Members of the Russian Presidential Council for Human rights said that it would be justified if the US whistleblower Edward Snowden received political asylum in a country of his choice, including Russia.
The head of Russia’s top official Human Rights Body, Mikhail Fedotov, told reporters on Wednesday that it would be just if some country grants Snowden political asylum. He added that the reports that the Venezuelan government was ready to look into such request were “raising good hope” and that it was his personal impression that the whistleblower “would get political asylum where he wants”.
“He must be granted protection regardless of national borders. And this does not apply only to Mr Snowden’s story – this applies to Wikileaks founder Julian Assange, and many other people, including journalists – Russian and foreign – who disclose secrets in order to warn the society against dangers,” the Interfax news agency quoted Fedotov as saying.
“Because of such people we become stronger and the special and diplomatic services must become smarter and understand what can be done in the modern transparent world and what cannot” Fedotov added.
Another member of the Human Rights Council, Kirill Kabanov, said Edward Snowden should not be handed over to the United States as this would violate his personal rights.
“It goes without saying that Snowden acted as a Human Rights advocate but right now the US authorities are very resolute in their intention to punish him. My opinion is that we should take a very precise position – no handover,” Kabanov told the ITAR-TASS news agency.
The initiative was supported by yet another member of the HR body, the head of the Moscow Bureau for Human Rights Aleksandr Brod. The activist said that the threat to Snowden’s life really existed and thus, Russian authorities must openly state their position.
“The man was defending the principles on which the United States had been based for a long time but which the current US authorities are ignoring. He is facing a life sentence or execution by a firing squad. We must help him in this very difficult situation,” stated Veronika Krasheninnikova, the head of the major Russian political think tank Institute of Foreign Policy Research and Initiatives.
These views are shared by the head of the Lower House committee for Foreign affairs Aleksey Pushkov who called Snowden, Assange and Bradley Manning “new dissidents” in his Wednesday Twitter post.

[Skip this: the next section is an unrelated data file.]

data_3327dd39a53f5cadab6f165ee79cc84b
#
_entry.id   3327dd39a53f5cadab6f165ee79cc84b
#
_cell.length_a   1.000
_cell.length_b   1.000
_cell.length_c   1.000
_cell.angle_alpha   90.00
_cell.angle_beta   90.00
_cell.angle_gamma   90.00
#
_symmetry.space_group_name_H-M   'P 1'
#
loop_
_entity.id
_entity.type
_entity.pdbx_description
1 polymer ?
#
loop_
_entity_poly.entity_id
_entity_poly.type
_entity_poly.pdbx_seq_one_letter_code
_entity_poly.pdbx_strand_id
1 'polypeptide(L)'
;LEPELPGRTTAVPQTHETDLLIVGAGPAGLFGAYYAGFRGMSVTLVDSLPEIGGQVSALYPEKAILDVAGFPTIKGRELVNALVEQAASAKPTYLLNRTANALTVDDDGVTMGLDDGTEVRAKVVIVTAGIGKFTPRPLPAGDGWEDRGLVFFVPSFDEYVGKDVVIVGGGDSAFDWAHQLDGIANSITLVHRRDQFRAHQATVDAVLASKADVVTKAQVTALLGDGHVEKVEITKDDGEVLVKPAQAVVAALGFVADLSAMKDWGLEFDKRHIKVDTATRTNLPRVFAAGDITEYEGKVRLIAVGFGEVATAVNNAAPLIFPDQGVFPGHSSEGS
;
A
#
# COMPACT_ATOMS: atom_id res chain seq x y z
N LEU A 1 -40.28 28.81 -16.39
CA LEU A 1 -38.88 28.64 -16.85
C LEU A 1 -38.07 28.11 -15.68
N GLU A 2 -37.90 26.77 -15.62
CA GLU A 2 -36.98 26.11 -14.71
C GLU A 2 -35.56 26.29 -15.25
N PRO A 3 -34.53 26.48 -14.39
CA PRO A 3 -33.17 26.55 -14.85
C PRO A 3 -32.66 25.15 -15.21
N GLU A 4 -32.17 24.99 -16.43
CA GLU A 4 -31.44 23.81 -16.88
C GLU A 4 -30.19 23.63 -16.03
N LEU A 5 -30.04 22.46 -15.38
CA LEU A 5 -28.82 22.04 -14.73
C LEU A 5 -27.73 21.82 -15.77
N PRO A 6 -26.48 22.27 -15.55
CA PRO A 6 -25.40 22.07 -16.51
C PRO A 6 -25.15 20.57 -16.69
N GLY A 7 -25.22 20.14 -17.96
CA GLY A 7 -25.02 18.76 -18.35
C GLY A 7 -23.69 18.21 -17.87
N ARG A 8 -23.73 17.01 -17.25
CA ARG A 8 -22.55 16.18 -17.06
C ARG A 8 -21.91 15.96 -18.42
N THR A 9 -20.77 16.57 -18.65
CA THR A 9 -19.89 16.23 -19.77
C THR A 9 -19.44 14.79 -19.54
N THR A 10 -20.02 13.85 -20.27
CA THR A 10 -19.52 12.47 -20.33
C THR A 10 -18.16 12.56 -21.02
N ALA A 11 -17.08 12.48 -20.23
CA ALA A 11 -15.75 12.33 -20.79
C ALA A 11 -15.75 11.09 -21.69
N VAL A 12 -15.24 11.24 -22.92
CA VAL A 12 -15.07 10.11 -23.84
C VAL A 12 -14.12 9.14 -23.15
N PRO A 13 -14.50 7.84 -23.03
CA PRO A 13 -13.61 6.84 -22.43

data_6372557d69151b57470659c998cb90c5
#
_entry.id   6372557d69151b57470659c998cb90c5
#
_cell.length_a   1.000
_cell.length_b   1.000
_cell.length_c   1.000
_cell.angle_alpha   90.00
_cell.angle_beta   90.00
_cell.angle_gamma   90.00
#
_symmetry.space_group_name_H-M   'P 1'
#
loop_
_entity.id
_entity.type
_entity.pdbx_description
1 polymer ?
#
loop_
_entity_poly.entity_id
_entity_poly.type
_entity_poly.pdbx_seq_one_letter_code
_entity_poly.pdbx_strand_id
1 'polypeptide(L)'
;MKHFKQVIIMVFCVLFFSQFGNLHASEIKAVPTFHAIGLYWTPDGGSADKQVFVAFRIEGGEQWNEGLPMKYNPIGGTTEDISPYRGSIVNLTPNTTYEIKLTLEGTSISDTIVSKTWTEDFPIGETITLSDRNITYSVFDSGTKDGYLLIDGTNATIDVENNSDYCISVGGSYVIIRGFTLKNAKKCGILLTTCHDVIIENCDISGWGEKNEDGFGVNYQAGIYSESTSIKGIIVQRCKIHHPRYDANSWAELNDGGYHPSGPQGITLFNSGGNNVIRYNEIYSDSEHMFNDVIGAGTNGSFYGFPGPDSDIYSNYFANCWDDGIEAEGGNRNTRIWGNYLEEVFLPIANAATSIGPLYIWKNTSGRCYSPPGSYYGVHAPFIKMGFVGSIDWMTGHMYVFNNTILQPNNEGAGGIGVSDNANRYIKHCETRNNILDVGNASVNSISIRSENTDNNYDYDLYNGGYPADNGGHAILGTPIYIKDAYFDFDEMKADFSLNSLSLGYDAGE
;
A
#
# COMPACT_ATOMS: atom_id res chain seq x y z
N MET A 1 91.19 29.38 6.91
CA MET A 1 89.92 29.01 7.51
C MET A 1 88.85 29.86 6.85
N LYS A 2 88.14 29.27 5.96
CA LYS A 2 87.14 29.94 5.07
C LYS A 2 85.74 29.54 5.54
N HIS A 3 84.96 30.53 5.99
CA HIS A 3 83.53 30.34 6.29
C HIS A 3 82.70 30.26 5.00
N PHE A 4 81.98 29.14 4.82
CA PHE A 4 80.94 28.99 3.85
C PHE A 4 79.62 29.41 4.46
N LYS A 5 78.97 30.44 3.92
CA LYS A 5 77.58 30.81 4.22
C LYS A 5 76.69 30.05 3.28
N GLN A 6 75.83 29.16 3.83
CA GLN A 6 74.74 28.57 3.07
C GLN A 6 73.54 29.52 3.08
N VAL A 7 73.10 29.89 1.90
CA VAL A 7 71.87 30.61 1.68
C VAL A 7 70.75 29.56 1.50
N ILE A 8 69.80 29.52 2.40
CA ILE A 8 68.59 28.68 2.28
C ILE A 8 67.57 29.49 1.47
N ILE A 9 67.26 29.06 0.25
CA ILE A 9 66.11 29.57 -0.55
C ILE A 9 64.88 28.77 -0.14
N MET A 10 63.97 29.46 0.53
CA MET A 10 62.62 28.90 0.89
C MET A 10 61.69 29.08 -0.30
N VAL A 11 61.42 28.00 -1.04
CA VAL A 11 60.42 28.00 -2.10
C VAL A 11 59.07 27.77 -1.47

“Assange Manning and Snowden were not spies, they did not disclose classified information for money, but did so because of their beliefs. They are new dissidents, fighters against the system,” Pushkov wrote.
Also on Wednesday the Russian Upper House set up a commission that would look into Snowden’s reports and connected data to investigate possible violations of Russian citizens’ rights by US special services. Senator Ruslan Gattarov who presented the group noted in his speech that the Russian authorities had sent an official letter to the US demanding explanations, but it was simply ignored.
Former NSA contractor Edward Snowden caused a major international scandal after he disclosed his agency’s eavesdropping on thousands of ordinary unsuspecting citizens in the USA and in other countries. Snowden spent some time in Hong Kong, reportedly arrived to Moscow on Sunday and is still staying in an airport transit zone. It was expected that the whistleblower would fly to Ecuador that could grant him asylum but so far it apparently has not happened.
President Vladimir Putin on Tuesday confirmed that Snowden was in Moscow as a transit passenger and rejected the US demands of extradition.
“We can only extradite foreign citizens to such countries with which we have signed the appropriate international agreements on criminal extradition,” Putin said, adding that as Snowden had committed no crime on Russian soil, he is free to travel at will.
"Snowden is a free person. The sooner he chooses his final
destination, the better it is for him and Russia," Putin